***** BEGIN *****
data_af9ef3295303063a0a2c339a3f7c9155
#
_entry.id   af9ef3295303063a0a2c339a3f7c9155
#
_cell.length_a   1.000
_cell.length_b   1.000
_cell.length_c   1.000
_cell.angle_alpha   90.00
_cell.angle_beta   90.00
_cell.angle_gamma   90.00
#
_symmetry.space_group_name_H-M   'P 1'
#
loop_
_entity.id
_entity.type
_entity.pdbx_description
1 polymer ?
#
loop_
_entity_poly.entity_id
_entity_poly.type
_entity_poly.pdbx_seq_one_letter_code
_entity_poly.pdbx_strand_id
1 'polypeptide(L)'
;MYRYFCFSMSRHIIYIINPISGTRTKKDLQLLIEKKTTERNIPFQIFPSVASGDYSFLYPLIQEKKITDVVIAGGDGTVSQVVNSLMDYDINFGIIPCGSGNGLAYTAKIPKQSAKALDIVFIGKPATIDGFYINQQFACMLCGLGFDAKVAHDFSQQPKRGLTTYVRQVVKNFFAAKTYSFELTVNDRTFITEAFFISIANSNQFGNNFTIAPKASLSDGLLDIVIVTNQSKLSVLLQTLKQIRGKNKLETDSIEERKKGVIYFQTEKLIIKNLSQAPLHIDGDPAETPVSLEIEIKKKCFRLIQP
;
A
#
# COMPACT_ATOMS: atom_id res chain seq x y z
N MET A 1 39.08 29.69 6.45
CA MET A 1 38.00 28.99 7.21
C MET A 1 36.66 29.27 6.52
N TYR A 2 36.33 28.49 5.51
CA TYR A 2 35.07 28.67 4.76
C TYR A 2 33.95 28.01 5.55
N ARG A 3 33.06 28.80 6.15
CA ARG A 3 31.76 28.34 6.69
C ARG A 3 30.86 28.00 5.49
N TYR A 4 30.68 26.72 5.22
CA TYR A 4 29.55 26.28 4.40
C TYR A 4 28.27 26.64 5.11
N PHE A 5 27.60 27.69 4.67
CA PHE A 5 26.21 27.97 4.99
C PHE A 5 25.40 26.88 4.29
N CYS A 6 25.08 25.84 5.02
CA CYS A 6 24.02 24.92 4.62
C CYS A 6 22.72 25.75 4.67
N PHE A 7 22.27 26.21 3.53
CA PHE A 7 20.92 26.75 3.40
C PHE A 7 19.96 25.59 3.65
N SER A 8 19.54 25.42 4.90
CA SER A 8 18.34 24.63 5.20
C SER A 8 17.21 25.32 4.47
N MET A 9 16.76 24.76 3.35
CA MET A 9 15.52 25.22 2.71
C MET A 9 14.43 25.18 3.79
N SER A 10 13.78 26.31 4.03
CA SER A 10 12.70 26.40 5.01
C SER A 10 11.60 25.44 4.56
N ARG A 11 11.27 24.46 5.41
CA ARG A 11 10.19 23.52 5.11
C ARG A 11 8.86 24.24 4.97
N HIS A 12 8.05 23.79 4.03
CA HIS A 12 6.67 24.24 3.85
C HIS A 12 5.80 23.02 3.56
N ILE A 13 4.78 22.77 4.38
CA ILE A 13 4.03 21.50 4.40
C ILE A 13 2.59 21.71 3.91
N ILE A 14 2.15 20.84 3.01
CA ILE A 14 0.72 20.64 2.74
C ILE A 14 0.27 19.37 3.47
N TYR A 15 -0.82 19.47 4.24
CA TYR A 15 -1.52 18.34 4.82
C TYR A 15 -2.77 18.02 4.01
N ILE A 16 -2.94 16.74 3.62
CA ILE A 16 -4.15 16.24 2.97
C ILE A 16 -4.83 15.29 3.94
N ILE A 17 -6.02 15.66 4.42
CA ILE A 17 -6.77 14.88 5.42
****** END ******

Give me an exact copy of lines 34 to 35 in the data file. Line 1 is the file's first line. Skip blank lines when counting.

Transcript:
N TYR A 2 36.33 28.49 5.51
CA TYR A 2 35.07 28.67 4.76